Alaskan Way Viaduct and Sea Wall Utility Mapping Project: A Case Study

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Introduction

The Alaskan Way Viaduct and Sea Wall Utility Mapping Project in Seattle, WA, stands as a significant milestone in the field of utility mapping.


This project leveraged a comprehensive range of techniques, equipment, and concepts honed over the past fifty years, marking a significant advancement in how utility mapping contributes to transportation projects.


The scope of work for the Viaduct project was not only robust but also included detailed characterization data that went beyond the norms for transportation projects. 


This case study explores the methodologies employed, the challenges encountered, and the outcomes of this intricate utility mapping project.

Project Overview

Due to the limited space available for utility relocations along the tight corridor, the project required detailed characterization to assist in cost and time estimation for utility owners and ensure continuity of utility service.


This extensive data collection facilitated the creation of a preliminary 3-D model of the utility infrastructure.


Key characterization aspects included quality levels, ownership details, dimensions, and exact locations of utilities such as cables, conduits, vaults, and terminations.

Methodologies Employed

A variety of sophisticated techniques were utilized for detecting and tracing utilities:

  • Ground Penetrating Radar (GPR)
  • Five Different Pipe and Cable Locators
  • Magnetic Tools
  • Active and Passive Acoustics
  • Terrain Conductivity
  • Various Coupling and Insertion Techniques

These methods enabled the project team to map the majority of utilities at Quality Level B (QL-B), with several additional utilities not previously recorded being discovered and mapped accordingly.

Challenges Faced

The project environment presented numerous challenges that required innovative solutions:

  • Right-of-Way (ROW) Access Issues and Scheduling: Navigating access restrictions and coordinating schedules posed significant hurdles.
  • Heavy Traffic: Managing the impact of high-speed traffic in the southern portion and dense pedestrian and vehicle traffic downtown.
  • Security Concerns: Addressing security issues related to the homeless and panhandlers.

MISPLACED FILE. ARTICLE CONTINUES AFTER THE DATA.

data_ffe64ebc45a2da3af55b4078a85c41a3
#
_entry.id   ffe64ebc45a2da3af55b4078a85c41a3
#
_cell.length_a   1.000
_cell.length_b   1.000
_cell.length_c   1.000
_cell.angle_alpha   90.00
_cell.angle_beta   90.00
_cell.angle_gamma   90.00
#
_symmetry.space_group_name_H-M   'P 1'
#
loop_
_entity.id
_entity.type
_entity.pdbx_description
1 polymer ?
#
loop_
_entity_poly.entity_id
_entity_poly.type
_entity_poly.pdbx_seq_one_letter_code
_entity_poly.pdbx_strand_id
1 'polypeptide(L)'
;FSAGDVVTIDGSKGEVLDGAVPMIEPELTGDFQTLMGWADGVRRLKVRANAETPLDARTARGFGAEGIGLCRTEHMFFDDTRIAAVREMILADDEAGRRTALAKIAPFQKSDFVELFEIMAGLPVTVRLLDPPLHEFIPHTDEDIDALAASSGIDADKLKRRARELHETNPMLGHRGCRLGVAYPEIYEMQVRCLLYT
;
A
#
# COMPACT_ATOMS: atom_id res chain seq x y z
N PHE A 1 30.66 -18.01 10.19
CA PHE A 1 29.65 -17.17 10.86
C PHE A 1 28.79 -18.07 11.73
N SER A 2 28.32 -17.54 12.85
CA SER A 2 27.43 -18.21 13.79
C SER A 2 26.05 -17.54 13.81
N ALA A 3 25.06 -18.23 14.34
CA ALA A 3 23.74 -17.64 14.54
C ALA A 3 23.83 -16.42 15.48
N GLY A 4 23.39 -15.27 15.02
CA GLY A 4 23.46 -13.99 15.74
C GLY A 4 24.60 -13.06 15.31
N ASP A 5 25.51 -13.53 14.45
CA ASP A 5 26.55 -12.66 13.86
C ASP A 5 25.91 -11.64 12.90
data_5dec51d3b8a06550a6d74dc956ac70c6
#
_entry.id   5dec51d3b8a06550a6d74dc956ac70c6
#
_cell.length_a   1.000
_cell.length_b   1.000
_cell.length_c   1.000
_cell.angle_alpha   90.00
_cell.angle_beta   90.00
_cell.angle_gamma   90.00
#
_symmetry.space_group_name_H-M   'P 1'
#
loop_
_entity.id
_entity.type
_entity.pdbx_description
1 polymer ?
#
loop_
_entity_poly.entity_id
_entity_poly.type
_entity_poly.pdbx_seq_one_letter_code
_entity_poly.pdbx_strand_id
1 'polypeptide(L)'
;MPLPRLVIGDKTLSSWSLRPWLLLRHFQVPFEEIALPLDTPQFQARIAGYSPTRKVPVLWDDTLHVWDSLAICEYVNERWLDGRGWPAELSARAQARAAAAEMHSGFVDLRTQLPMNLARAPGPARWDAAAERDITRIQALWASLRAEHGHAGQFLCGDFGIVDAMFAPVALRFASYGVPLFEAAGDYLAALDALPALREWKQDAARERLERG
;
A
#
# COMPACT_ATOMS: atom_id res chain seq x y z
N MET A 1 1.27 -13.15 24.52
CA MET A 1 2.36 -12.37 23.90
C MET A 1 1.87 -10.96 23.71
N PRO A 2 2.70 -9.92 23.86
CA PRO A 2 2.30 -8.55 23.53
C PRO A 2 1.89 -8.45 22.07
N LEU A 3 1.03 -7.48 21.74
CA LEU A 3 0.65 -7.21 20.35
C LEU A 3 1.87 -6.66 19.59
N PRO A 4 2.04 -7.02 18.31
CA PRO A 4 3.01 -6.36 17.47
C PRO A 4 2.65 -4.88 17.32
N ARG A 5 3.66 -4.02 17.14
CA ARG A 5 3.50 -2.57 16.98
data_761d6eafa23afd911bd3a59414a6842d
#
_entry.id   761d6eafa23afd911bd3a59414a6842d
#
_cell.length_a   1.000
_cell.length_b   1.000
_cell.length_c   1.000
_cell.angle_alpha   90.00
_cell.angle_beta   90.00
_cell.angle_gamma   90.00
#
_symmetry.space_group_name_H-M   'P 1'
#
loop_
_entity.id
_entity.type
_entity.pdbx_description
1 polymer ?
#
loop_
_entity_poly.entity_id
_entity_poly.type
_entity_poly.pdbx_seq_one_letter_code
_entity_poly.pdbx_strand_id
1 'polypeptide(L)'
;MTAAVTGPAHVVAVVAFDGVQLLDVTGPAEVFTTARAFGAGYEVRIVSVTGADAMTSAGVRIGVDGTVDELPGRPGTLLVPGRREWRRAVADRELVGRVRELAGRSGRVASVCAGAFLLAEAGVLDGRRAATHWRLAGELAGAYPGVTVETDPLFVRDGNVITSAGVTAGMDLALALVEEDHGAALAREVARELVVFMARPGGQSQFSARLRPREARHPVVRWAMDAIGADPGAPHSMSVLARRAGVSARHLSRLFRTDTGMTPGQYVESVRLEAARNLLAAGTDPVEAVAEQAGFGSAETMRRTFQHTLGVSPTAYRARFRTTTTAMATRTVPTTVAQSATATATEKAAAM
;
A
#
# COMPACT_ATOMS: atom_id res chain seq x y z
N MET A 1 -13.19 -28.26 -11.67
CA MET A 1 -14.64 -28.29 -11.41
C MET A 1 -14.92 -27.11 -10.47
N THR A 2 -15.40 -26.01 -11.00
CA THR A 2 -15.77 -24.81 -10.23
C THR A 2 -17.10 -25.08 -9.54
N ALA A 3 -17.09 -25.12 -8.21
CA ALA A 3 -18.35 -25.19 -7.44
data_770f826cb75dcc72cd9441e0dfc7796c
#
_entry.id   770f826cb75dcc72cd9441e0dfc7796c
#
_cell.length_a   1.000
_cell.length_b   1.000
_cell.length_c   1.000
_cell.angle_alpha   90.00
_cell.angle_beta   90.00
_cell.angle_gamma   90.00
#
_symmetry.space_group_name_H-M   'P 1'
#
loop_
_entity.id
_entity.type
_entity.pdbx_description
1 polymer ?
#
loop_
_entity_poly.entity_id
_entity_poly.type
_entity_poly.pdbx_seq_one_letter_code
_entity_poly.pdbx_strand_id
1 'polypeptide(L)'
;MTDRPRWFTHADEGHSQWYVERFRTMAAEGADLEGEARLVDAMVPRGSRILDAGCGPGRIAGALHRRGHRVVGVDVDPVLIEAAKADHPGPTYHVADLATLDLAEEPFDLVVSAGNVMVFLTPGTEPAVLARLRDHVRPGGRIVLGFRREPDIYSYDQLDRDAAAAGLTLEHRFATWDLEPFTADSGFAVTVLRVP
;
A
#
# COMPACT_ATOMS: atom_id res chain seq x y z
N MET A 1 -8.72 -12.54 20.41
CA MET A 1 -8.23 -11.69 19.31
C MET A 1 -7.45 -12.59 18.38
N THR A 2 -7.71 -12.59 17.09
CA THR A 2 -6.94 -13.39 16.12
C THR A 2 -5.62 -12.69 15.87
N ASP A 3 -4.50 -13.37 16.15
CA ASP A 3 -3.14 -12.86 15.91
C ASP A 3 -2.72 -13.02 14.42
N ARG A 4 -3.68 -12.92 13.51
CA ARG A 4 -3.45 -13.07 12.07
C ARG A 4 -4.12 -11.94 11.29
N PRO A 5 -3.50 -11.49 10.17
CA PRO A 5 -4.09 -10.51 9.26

• Complex Underground Utility Environment: The dense and complex nature of the underground utility network, including basements and corridors extending beyond building walls, demanded extensive investigative efforts.
  • Event Coordination: Synchronizing project activities with sports and other special events to minimize disruptions.

Significant Discoveries and Achievements

The project's execution led to the entry and examination of over 500 utility vaults, with approximately 100 requiring dewatering.


Around 200 test holes were constructed to gather Quality Level A (QL-A) data, providing crucial information for project hydraulic designers. 


Notably, the investigation of a 112-inch diameter reinforced concrete pipe (RCP) sewer line uncovered structural concerns, including cracks and evidence of sewage leakage, underscoring the importance of thorough utility mapping in preventing potential infrastructure failures.

Conclusion

The Alaskan Way Viaduct and Sea Wall Utility Mapping Project epitomizes the critical role of advanced utility mapping in modern urban infrastructure projects.


Through the application of a wide array of geophysical techniques and the overcoming of numerous logistical challenges, the project not only achieved its goal of creating a detailed utility map but also set a new benchmark for similar projects in the future.


This case study underscores the necessity of detailed planning, innovative methodology, and collaborative effort in the successful execution of complex utility mapping projects.


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